Astarium / Fire Messiah - Split
Here we have 2 black metal bands but very different sounds. The first is Astarium from Russia, headed since 2005 solely by Sin. Sin creates a more symphonic atmospheric black metal similar to a mix of very early Cradle of Filth mixed with early Satyricon. Expect a very wintery feel with the croaked vocals, buzz saw guitars, and landscape of lush keyboard melodies. Tracks like ‘Her Winter Majesty’ feature the more synth driven Old Man’s Child melodies and also the more organ COF ones, but the core of the vocals and guitar tones keep the sound still very raw.
Then there are other tracks like “The Wind-Walker” which are more guitar focused; they symphonics are pushed in back while Sin’s multi angled vocal approach touches on the more stripped down atmospheric acts like that of Striborg. While certainly not polished but also not a mystic fog like Moon, those who enjoy more ‘kvlt’ sounding acts with a wintery majestic touch like that of Summoning will find this one man group something to enjoy, if only for 3 tracks.
The 2nd half of the album is by Fire Messiah, solely Nick Stewart from the U.S.A., is a new project that just started in 2021, but Nick has been busy in the last year with 2 full length albums already and a new one coming soon. Fire Messiah is a bit more raw black metal than Astarium, almost a ‘hyper-blast’ type due to the drum style that touches on near industrial moments much like Zyklon. Like Astarium, Nick uses the keyboards for support mostly but in a more 80s sci-fi way, like if Perturbator went more black metal. A little cheesy sounding when considering a track like ‘Cerebral Warfare,’ but it is still catchy at the same time. Vocally, Nick shrouds himself more with the guitars and keyboards, adding in that mystical touch similar to thar of Xasthur.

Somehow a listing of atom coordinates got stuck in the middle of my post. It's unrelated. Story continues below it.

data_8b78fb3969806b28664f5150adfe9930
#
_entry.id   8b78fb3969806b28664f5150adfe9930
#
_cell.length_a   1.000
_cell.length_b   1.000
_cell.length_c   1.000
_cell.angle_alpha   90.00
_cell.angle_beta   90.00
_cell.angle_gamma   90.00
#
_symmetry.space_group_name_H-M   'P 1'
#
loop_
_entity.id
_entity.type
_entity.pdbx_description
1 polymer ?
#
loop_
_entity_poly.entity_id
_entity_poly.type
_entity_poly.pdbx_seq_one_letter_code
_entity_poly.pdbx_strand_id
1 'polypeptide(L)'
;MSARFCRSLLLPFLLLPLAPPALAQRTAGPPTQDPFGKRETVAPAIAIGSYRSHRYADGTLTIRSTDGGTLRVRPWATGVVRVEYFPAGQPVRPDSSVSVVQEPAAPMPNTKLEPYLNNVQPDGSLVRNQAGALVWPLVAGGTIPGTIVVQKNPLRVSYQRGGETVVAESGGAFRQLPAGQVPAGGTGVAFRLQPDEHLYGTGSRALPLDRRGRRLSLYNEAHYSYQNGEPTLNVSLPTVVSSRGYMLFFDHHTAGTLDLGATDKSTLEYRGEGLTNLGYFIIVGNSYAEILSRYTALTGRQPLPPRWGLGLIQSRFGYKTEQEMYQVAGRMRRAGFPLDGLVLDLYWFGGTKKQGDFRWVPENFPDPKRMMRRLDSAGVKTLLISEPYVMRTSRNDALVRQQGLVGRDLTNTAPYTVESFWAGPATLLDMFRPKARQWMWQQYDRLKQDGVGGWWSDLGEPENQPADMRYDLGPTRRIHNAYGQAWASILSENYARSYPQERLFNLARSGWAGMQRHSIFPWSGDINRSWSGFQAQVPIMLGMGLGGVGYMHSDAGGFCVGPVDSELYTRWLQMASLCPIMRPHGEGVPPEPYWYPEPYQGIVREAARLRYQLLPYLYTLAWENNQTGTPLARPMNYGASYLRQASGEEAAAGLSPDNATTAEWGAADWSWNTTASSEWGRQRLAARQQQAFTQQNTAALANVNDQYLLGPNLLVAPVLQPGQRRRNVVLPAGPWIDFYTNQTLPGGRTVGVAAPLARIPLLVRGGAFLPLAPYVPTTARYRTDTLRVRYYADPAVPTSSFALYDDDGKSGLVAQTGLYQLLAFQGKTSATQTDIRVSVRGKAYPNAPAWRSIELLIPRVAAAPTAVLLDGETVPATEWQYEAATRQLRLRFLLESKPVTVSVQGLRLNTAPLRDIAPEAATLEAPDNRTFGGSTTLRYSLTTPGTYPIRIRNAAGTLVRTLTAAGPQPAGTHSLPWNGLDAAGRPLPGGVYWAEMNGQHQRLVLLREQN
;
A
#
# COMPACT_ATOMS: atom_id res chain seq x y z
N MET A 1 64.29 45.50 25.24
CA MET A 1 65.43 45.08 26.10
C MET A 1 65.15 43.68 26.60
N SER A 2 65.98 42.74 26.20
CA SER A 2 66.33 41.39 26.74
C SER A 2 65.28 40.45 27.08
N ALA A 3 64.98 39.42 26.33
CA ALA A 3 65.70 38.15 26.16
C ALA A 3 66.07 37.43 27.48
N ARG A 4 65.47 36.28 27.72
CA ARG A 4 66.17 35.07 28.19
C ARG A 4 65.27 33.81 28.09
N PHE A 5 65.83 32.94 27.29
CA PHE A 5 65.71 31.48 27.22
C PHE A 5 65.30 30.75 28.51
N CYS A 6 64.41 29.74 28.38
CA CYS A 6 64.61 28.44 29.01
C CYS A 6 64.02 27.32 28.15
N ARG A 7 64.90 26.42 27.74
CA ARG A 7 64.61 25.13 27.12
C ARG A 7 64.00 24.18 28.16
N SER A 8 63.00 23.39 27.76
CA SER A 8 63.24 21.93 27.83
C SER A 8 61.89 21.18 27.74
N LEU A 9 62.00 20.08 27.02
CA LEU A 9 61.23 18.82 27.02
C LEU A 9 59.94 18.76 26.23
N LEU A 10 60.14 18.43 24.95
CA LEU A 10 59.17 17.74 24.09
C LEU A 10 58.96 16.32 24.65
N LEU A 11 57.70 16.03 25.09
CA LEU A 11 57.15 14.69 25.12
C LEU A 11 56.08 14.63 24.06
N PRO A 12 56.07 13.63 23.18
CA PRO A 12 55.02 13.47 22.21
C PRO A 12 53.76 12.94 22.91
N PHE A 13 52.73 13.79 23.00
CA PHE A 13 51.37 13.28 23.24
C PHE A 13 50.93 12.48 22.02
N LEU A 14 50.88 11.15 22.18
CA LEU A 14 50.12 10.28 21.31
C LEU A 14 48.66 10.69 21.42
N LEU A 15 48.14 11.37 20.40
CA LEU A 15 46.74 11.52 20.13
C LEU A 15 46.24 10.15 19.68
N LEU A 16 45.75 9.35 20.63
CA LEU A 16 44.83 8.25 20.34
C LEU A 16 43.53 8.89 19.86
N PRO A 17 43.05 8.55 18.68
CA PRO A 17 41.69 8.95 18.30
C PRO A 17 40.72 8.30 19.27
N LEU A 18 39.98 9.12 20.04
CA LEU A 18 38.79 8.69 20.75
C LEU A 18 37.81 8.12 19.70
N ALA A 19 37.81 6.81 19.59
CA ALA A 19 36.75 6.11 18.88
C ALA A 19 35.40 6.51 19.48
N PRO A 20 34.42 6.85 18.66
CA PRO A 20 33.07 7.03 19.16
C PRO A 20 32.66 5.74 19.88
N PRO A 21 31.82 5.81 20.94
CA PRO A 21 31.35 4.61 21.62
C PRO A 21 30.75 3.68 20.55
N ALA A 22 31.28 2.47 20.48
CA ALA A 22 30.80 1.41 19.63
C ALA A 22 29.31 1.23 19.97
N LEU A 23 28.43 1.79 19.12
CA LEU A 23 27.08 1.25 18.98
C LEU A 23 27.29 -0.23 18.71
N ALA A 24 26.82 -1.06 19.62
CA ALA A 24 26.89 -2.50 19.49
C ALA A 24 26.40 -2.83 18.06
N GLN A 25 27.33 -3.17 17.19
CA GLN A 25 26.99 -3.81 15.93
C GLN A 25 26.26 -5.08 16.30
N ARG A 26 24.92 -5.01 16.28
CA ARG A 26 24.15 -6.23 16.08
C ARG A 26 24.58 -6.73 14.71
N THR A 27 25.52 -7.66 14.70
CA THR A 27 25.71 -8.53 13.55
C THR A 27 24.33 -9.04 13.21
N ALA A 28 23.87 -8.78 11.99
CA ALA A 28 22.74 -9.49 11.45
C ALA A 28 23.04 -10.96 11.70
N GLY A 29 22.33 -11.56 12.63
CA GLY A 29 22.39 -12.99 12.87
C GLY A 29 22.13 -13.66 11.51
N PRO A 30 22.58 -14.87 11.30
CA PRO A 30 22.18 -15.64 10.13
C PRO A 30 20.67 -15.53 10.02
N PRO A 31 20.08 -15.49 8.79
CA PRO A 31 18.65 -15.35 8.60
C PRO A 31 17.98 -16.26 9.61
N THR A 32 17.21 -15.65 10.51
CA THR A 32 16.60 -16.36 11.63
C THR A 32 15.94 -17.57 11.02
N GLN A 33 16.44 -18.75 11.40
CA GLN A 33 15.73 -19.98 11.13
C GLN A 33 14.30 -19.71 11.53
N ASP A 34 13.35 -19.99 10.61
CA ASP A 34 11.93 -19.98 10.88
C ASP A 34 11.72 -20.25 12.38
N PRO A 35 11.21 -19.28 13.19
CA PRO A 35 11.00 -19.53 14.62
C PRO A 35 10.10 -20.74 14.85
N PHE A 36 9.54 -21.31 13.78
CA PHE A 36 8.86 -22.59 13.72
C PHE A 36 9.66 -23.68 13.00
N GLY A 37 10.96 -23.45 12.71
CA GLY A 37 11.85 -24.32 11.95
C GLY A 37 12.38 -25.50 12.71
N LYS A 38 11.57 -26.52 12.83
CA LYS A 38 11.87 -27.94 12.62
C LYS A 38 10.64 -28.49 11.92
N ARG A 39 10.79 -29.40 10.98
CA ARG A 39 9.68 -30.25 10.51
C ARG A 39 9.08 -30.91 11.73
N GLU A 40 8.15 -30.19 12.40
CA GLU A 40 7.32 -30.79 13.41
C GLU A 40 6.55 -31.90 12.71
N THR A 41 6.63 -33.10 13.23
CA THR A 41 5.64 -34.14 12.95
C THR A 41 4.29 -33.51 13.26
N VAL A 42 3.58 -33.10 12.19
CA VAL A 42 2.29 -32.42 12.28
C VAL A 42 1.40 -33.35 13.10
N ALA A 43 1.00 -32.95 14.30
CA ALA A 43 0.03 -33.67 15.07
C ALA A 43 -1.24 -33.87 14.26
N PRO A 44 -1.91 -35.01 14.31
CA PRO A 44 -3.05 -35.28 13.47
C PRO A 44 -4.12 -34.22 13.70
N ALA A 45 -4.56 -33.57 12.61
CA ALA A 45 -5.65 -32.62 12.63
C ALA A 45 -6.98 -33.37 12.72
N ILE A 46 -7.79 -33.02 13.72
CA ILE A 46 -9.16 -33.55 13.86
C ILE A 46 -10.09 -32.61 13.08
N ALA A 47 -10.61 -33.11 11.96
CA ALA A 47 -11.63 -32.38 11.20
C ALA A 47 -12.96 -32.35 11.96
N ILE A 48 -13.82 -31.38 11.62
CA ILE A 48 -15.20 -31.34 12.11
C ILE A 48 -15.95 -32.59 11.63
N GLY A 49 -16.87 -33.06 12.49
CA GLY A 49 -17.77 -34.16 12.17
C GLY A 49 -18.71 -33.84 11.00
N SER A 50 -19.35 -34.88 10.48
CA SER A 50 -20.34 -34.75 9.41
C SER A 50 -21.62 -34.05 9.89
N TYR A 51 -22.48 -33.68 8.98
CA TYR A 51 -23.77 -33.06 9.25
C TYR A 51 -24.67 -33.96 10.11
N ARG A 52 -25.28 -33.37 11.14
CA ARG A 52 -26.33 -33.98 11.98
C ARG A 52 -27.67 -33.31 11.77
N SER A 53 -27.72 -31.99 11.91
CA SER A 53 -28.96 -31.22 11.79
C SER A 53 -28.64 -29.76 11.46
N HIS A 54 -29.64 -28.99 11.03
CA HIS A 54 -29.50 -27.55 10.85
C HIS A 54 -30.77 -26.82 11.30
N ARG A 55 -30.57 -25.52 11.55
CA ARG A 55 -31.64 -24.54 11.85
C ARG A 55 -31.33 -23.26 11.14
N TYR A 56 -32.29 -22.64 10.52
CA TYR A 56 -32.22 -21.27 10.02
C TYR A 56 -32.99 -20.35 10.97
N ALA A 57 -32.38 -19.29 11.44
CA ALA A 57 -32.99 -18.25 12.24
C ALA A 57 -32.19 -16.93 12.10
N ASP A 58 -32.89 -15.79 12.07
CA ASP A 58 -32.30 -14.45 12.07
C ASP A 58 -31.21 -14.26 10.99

However, the overall sound is less droning and has a little more of that upbeat touch to it, much like a group such as Kovenant does. ‘Flirting with the End’ involves more spacey keyboards, really bringing out the 80s flair but still keeping that evil, raw sound going with the guitars. The vocals are a little more traditional in the black metal vein, so those looking for something different with the croaked spoken words might enjoy Astarium more.
However, Fire Messiah does feel like it has a little more life to it, making listeners unaware if they are listening to black metal or dance metal. Overall, 2 different approaches, but both still cold and kvlt, so black metal elitists might enjoy it somewhat, but this type is more for the open minded black metal fans who enjoy a lot of synth work with their corpsepaint.
3.5 / 5 STARS